There is no doubt that the development of sterilization procedures for medical devices is a breakthrough in creating the indispensable working conditions of modern surgery. It is thus a prerequisite for the further refinement of surgical methods. The epoch-making developments in surgery was only feasible when we became able to work under strictly aseptic working conditions. It was the application of the steam sterilizer (Trendelenburg, 1882), the aseptic procedure in surgical wound treatment (Kurt Schimmelbusch, 1892) and the provision of steam sterilizers according to the specifications of Robert Koch in the Berlin Charité in about 1890 that sparked off this epoch-making change.
In the new era, sterilization was initially performed in the immediate vicinity of the surgical tract with its high standard of clean-room conditions. However, for about 50 years sterile materials have been increasingly manufactured as disposable products throughout the world and traded over very great distances between the continents. The specifications for the barrier effectiveness of sterile packaging have risen very substantially because the duration of storage has been extended to five years in most cases and also because of extreme transport conditions such as temperature fluctuations, transport over regions at different altitudes or storage in depots with extreme climatic variations.
These changes in conditions of storage and transport in past decades mean that the following consideration has become of crucial relevance for the quality of sterile products: most commercial packages are partially permeable (porous) in compliance with ISO 11607-1 or have porous components which enable the penetration of the sterilizing agent (steam, gas). They maintain the "sterile" state only when their filter characteristics meet the high requirements during transport and storage. Therefore, the barrier effectiveness of sterile packaging should be unequivocally specified on the packaging in order to ensure that the attainable sterility standard of the product concerned is not lost owing to an inadequate barrier function of the packaging.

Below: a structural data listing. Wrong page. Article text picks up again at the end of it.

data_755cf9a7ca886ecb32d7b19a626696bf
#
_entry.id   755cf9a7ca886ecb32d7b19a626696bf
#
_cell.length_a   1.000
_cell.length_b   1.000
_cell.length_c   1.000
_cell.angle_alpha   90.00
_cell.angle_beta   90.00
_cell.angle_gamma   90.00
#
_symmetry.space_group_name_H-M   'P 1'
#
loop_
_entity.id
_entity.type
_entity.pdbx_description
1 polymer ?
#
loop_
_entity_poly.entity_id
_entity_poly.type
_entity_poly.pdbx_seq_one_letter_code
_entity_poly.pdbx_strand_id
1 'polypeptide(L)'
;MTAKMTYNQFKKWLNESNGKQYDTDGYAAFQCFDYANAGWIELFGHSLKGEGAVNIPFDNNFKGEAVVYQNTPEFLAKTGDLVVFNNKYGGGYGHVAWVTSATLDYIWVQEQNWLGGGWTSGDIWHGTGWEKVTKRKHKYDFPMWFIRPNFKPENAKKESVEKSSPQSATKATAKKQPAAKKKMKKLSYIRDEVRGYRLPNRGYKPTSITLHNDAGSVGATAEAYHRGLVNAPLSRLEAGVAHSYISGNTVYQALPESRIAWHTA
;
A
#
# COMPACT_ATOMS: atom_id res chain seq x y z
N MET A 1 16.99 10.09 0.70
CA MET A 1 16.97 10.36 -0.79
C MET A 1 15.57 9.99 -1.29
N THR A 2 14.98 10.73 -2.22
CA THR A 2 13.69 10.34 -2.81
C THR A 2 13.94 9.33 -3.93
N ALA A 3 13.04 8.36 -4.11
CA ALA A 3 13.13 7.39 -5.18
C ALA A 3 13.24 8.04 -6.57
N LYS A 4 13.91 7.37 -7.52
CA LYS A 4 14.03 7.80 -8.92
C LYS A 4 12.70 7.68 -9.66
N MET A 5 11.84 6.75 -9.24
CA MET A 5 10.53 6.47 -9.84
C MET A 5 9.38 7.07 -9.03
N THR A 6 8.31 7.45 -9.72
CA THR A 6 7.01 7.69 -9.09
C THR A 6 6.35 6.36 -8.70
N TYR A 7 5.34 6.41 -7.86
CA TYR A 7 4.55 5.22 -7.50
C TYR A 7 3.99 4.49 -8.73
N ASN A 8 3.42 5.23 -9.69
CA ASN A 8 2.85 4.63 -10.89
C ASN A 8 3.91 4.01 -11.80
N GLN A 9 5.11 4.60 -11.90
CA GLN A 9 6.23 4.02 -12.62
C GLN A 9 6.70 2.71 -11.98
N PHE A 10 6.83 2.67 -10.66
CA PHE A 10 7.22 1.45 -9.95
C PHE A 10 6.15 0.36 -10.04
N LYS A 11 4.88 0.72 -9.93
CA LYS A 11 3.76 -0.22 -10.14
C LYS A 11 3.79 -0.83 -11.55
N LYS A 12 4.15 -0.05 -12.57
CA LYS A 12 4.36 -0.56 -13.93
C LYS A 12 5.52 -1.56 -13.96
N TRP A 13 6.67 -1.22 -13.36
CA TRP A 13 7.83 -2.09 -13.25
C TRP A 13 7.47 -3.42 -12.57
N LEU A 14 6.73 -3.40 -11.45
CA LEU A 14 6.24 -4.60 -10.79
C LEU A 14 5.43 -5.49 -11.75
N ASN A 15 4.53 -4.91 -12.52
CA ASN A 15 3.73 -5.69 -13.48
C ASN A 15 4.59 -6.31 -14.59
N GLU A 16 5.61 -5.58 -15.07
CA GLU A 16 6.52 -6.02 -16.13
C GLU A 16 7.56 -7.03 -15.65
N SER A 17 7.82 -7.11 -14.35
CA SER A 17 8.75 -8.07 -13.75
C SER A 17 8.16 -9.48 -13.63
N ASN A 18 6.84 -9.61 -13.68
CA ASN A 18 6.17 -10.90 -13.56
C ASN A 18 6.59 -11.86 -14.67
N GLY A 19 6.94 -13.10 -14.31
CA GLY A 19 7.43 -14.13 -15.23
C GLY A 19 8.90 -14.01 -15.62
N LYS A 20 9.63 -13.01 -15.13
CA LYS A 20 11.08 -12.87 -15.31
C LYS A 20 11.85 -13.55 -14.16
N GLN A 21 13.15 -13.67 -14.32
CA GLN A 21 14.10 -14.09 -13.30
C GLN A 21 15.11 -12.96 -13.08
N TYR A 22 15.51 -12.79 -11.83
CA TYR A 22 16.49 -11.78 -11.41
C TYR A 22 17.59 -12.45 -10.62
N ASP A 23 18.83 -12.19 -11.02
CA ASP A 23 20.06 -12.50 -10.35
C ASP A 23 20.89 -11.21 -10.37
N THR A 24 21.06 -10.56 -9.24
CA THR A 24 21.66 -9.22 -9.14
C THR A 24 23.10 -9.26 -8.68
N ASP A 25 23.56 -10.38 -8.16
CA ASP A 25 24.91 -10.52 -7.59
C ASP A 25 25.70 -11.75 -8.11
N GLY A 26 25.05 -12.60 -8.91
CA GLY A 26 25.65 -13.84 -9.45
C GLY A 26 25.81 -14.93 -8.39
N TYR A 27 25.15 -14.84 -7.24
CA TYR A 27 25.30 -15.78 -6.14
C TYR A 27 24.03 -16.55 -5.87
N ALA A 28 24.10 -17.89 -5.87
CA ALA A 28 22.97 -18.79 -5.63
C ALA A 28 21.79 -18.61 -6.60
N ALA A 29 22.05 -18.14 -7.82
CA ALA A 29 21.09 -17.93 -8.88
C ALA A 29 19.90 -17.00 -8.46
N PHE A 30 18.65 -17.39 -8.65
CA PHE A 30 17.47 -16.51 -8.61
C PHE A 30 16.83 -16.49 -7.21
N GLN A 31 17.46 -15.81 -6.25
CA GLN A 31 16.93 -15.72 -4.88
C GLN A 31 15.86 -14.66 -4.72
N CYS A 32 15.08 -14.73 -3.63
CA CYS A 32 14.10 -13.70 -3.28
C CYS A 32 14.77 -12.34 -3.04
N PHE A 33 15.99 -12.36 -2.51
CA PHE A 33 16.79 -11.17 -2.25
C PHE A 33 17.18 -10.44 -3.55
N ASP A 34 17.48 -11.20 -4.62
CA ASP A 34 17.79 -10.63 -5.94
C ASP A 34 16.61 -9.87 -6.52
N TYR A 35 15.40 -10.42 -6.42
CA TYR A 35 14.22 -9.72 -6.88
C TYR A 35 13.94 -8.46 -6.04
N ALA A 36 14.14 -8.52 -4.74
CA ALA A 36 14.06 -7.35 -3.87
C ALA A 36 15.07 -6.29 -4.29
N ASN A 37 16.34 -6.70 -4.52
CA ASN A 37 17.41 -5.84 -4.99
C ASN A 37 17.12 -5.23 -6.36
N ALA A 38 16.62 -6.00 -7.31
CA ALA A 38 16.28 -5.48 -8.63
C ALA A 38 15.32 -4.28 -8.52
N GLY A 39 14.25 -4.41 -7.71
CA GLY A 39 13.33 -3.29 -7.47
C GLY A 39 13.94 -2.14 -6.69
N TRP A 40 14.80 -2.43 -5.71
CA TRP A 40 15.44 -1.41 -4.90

From the viewpoint of the practicing clinician, the following information is urgently required in order to deal with sterile materials: the calculated barrier effectiveness must be specified on the packaging of the sterile material.
In accordance with the international standard ISO 11607-1 dating from 2006, the barrier effectiveness is ascertained in a defined testing procedure. This results from the ratio of the exposure to a microbial aerosol in the flow experiment to the amount of microbial contaminants that pass through the packaging. The barrier effectiveness determined and thus the filter characteristics of the packaging can in this way be specified as a decimal-logarithmic reduction of the microbial count. The sterility of the transported and stored product can be critically appraised solely on the basis of this parameter. In hermetically sealed packages, on the other hand, the documentation of impermeability fulfills the specification for the microbial barrier (ISO 11807:2006)
The sterile state of a packed product can be readily confirmed to be on the requisite high sterility level of EN DIN 556 (theoretically one nonsterile product out of million packaging units) when the specification of the barrier efficacy is checked against the actual microbial demands of transport and storage. You are referred to our new internet site www.microbial-evaluation-of-sterile-barrier-systems.com